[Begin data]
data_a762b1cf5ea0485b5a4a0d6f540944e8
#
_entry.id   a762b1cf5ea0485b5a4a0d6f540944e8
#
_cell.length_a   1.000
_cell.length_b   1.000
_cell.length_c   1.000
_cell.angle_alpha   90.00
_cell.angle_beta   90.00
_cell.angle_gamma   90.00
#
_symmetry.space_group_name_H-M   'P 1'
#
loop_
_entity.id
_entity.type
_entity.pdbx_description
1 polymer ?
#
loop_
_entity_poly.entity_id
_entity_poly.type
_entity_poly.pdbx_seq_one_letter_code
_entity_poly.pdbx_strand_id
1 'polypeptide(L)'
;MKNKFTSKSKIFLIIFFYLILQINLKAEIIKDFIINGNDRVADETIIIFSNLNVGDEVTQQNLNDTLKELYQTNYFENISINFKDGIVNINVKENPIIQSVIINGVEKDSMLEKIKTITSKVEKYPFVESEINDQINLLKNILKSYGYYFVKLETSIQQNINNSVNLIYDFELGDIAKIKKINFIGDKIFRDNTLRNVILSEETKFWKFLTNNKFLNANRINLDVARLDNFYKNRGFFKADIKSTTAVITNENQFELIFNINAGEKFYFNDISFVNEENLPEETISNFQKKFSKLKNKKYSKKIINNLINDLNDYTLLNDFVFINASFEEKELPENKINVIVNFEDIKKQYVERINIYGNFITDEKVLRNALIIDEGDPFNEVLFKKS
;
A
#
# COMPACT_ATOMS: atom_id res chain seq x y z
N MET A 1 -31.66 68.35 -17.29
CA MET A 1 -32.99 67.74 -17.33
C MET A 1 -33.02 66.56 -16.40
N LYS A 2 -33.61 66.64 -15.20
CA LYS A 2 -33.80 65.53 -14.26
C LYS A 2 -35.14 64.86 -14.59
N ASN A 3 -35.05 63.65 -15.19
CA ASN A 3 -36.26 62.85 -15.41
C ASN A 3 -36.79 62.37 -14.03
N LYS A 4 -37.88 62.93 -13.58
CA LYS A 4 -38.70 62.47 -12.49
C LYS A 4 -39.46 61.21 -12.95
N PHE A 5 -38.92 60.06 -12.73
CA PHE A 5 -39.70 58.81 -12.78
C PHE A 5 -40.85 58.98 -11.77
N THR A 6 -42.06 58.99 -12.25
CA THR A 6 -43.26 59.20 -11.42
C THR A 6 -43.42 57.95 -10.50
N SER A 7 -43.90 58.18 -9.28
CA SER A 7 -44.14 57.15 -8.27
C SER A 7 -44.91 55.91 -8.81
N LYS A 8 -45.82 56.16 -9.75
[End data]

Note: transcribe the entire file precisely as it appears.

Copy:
data_a762b1cf5ea0485b5a4a0d6f540944e8
#
_entry.id   a762b1cf5ea0485b5a4a0d6f540944e8
#
_cell.length_a   1.000
_cell.length_b   1.000
_cell.length_c   1.000
_cell.angle_alpha   90.00
_cell.angle_beta   90.00
_cell.angle_gamma   90.00
#
_symmetry.space_group_name_H-M   'P 1'
#
loop_
_entity.id
_entity.type
_entity.pdbx_description
1 polymer ?
#
loop_
_entity_poly.entity_id
_entity_poly.type
_entity_poly.pdbx_seq_one_letter_code
_entity_poly.pdbx_strand_id
1 'polypeptide(L)'
;MKNKFTSKSKIFLIIFFYLILQINLKAEIIKDFIINGNDRVADETIIIFSNLNVGDEVTQQNLNDTLKELYQTNYFENISINFKDGIVNINVKENPIIQSVIINGVEKDSMLEKIKTITSKVEKYPFVESEINDQINLLKNILKSYGYYFVKLETSIQQNINNSVNLIYDFELGDIAKIKKINFIGDKIFRDNTLRNVILSEETKFWKFLTNNKFLNANRINLDVARLDNFYKNRGFFKADIKSTTAVITNENQFELIFNINAGEKFYFNDISFVNEENLPEETISNFQKKFSKLKNKKYSKKIINNLINDLNDYTLLNDFVFINASFEEKELPENKINVIVNFEDIKKQYVERINIYGNFITDEKVLRNALIIDEGDPFNEVLFKKS
;
A
#
# COMPACT_ATOMS: atom_id res chain seq x y z
N MET A 1 -31.66 68.35 -17.29
CA MET A 1 -32.99 67.74 -17.33
C MET A 1 -33.02 66.56 -16.40
N LYS A 2 -33.61 66.64 -15.20
CA LYS A 2 -33.80 65.53 -14.26
C LYS A 2 -35.14 64.86 -14.59
N ASN A 3 -35.05 63.65 -15.19
CA ASN A 3 -36.26 62.85 -15.41
C ASN A 3 -36.79 62.37 -14.03
N LYS A 4 -37.88 62.93 -13.58
CA LYS A 4 -38.70 62.47 -12.49
C LYS A 4 -39.46 61.21 -12.95
N PHE A 5 -38.92 60.06 -12.73
CA PHE A 5 -39.70 58.81 -12.78
C PHE A 5 -40.85 58.98 -11.77
N THR A 6 -42.06 58.99 -12.25
CA THR A 6 -43.26 59.20 -11.42
C THR A 6 -43.42 57.95 -10.50
N SER A 7 -43.90 58.18 -9.28
CA SER A 7 -44.14 57.15 -8.27
C SER A 7 -44.91 55.91 -8.81
N LYS A 8 -45.82 56.16 -9.75